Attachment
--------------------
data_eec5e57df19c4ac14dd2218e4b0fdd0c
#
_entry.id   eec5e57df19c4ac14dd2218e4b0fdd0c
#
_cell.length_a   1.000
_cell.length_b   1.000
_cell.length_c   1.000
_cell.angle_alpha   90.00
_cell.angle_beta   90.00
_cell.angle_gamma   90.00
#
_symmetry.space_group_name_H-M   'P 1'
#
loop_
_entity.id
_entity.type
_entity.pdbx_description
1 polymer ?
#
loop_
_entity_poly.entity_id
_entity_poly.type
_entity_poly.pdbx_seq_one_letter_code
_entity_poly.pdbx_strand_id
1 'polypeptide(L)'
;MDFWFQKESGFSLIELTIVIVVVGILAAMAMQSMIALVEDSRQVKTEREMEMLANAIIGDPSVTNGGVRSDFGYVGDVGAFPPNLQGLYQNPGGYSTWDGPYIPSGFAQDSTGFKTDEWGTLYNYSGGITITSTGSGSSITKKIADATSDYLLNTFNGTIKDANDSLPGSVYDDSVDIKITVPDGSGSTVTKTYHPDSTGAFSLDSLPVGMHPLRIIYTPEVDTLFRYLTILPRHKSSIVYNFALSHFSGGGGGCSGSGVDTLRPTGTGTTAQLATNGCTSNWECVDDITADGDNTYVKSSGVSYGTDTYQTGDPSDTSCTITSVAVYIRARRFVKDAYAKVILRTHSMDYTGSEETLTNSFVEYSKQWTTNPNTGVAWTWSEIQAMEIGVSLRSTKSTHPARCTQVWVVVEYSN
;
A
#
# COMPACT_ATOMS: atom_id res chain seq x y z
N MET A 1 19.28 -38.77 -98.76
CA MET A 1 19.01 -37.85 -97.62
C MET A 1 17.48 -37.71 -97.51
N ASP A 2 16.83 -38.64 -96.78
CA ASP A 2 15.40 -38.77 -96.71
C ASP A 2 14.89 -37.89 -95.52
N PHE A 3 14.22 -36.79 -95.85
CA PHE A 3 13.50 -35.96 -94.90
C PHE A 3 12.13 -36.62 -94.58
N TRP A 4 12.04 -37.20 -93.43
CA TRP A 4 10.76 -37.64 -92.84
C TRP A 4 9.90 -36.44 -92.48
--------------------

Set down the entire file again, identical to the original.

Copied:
data_eec5e57df19c4ac14dd2218e4b0fdd0c
#
_entry.id   eec5e57df19c4ac14dd2218e4b0fdd0c
#
_cell.length_a   1.000
_cell.length_b   1.000
_cell.length_c   1.000
_cell.angle_alpha   90.00
_cell.angle_beta   90.00
_cell.angle_gamma   90.00
#
_symmetry.space_group_name_H-M   'P 1'
#
loop_
_entity.id
_entity.type
_entity.pdbx_description
1 polymer ?
#
loop_
_entity_poly.entity_id
_entity_poly.type
_entity_poly.pdbx_seq_one_letter_code
_entity_poly.pdbx_strand_id
1 'polypeptide(L)'
;MDFWFQKESGFSLIELTIVIVVVGILAAMAMQSMIALVEDSRQVKTEREMEMLANAIIGDPSVTNGGVRSDFGYVGDVGAFPPNLQGLYQNPGGYSTWDGPYIPSGFAQDSTGFKTDEWGTLYNYSGGITITSTGSGSSITKKIADATSDYLLNTFNGTIKDANDSLPGSVYDDSVDIKITVPDGSGSTVTKTYHPDSTGAFSLDSLPVGMHPLRIIYTPEVDTLFRYLTILPRHKSSIVYNFALSHFSGGGGGCSGSGVDTLRPTGTGTTAQLATNGCTSNWECVDDITADGDNTYVKSSGVSYGTDTYQTGDPSDTSCTITSVAVYIRARRFVKDAYAKVILRTHSMDYTGSEETLTNSFVEYSKQWTTNPNTGVAWTWSEIQAMEIGVSLRSTKSTHPARCTQVWVVVEYSN
;
A
#
# COMPACT_ATOMS: atom_id res chain seq x y z
N MET A 1 19.28 -38.77 -98.76
CA MET A 1 19.01 -37.85 -97.62
C MET A 1 17.48 -37.71 -97.51
N ASP A 2 16.83 -38.64 -96.78
CA ASP A 2 15.40 -38.77 -96.71
C ASP A 2 14.89 -37.89 -95.52
N PHE A 3 14.22 -36.79 -95.85
CA PHE A 3 13.50 -35.96 -94.90
C PHE A 3 12.13 -36.62 -94.58
N TRP A 4 12.04 -37.20 -93.43
CA TRP A 4 10.76 -37.64 -92.84
C TRP A 4 9.90 -36.44 -92.48